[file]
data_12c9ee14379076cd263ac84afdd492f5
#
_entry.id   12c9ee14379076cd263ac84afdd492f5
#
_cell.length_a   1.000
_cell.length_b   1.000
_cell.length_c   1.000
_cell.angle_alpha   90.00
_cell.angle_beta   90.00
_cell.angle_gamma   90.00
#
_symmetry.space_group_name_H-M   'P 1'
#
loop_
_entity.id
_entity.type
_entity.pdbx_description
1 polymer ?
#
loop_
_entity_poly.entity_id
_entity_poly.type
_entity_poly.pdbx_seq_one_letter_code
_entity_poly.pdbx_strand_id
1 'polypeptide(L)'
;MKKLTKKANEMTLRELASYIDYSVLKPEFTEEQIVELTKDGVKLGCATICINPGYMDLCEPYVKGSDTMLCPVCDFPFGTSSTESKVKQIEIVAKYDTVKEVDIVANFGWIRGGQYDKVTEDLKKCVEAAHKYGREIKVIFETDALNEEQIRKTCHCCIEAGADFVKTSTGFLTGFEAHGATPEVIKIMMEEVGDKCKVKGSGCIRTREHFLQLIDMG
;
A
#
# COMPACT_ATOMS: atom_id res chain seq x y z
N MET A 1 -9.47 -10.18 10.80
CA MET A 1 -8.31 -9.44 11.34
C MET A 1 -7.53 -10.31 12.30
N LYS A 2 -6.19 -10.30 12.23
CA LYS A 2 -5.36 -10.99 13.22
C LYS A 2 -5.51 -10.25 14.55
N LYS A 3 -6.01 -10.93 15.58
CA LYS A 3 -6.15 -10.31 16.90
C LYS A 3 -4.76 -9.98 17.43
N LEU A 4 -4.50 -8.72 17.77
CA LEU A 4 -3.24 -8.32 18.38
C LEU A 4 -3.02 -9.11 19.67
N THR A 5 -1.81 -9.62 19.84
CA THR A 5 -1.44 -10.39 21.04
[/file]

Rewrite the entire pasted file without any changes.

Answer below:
data_12c9ee14379076cd263ac84afdd492f5
#
_entry.id   12c9ee14379076cd263ac84afdd492f5
#
_cell.length_a   1.000
_cell.length_b   1.000
_cell.length_c   1.000
_cell.angle_alpha   90.00
_cell.angle_beta   90.00
_cell.angle_gamma   90.00
#
_symmetry.space_group_name_H-M   'P 1'
#
loop_
_entity.id
_entity.type
_entity.pdbx_description
1 polymer ?
#
loop_
_entity_poly.entity_id
_entity_poly.type
_entity_poly.pdbx_seq_one_letter_code
_entity_poly.pdbx_strand_id
1 'polypeptide(L)'
;MKKLTKKANEMTLRELASYIDYSVLKPEFTEEQIVELTKDGVKLGCATICINPGYMDLCEPYVKGSDTMLCPVCDFPFGTSSTESKVKQIEIVAKYDTVKEVDIVANFGWIRGGQYDKVTEDLKKCVEAAHKYGREIKVIFETDALNEEQIRKTCHCCIEAGADFVKTSTGFLTGFEAHGATPEVIKIMMEEVGDKCKVKGSGCIRTREHFLQLIDMG
;
A
#
# COMPACT_ATOMS: atom_id res chain seq x y z
N MET A 1 -9.47 -10.18 10.80
CA MET A 1 -8.31 -9.44 11.34
C MET A 1 -7.53 -10.31 12.30
N LYS A 2 -6.19 -10.30 12.23
CA LYS A 2 -5.36 -10.99 13.22
C LYS A 2 -5.51 -10.25 14.55
N LYS A 3 -6.01 -10.93 15.58
CA LYS A 3 -6.15 -10.31 16.90
C LYS A 3 -4.76 -9.98 17.43
N LEU A 4 -4.50 -8.72 17.77
CA LEU A 4 -3.24 -8.32 18.38
C LEU A 4 -3.02 -9.11 19.67
N THR A 5 -1.81 -9.62 19.84
CA THR A 5 -1.44 -10.39 21.04